Federal investigators say the driver of a Tesla with its semi-autonomous Autopilot feature engaged did not have his hands on the wheel in the seconds before he struck a divider on a California highway.
Walter Huang was fatally injured when his Tesla Model X P100D slammed into a previously damaged crash attenuator on Highway 101 in Mountain View on March 23.
The preliminary report issued by National Transportation Safety Board (NTSB) on Thursday says that data collected from the car indicates that Huang had been using the semi-autonomous Autopilot feature for 18 minutes and 55 seconds prior to the accident.
Autopilot can steer and brake itself under certain circumstances, but requires drivers to periodically touch the steering wheel to indicate that they are paying attention.
In the 60 seconds leading up to the crash, Huang did this on three occasions covering a total of 34 seconds, but was not touching it during the six seconds before impact. The final point corroborates a statement Tesla made a week after the accident.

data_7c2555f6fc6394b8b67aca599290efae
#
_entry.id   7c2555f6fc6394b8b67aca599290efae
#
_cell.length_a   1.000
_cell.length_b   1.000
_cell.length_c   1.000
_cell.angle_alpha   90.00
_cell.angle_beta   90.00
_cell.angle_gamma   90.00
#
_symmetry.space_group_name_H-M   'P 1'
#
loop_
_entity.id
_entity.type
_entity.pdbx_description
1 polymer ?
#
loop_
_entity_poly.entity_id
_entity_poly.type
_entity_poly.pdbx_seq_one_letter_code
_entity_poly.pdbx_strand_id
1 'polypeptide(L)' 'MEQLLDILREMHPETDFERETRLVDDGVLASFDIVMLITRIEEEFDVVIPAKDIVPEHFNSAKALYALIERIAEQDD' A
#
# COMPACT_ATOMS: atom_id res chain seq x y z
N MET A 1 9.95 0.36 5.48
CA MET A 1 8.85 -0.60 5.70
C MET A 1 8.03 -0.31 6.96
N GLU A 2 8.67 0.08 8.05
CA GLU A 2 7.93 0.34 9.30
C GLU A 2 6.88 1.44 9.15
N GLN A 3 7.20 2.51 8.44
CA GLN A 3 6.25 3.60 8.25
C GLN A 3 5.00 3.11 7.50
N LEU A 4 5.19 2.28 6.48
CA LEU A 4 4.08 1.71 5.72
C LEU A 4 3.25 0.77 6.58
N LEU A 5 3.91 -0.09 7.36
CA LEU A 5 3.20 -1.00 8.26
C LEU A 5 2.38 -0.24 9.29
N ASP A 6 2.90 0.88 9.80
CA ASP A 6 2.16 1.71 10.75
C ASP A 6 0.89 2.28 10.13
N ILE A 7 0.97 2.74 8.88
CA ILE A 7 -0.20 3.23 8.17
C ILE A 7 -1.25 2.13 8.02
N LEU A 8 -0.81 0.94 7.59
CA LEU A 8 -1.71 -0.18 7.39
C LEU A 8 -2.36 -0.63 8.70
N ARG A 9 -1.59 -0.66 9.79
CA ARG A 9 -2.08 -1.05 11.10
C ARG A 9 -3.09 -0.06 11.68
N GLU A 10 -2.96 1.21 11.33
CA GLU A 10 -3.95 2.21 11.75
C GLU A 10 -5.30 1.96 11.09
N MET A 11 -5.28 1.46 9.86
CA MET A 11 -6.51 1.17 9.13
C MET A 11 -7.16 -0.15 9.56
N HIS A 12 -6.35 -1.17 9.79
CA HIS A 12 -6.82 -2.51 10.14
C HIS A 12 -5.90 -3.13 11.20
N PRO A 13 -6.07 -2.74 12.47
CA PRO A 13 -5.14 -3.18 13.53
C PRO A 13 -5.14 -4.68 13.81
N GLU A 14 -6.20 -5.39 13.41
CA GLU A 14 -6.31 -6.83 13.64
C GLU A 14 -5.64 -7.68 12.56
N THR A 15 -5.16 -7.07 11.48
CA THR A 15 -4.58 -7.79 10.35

Huang’s car was set to a speed of 75 mph in a 65 mph zone, but had slowed down because there was a vehicle in front of it. Seven seconds before the crash, the Tesla started to steer toward the gore area between the main highway lanes and the exit for SH-85, accelerating from 62 mph to 70.8 mph as the lead vehicle was no longer in front of it. It hit the divider at that speed without braking or making any evasive steering maneuvers, according to the NTSB report.
Bystanders removed Huang from the car before its battery pack caught fire, and he was transported to a nearby hospital where he died later from his injuries. Two other vehicles were damaged in the incident, with one driver suffering minor injuries.
The investigation is ongoing and could lead to the NTSB issuing new safety recommendations aimed at preventing similar accidents.
Tesla has not yet commented on the NTSB report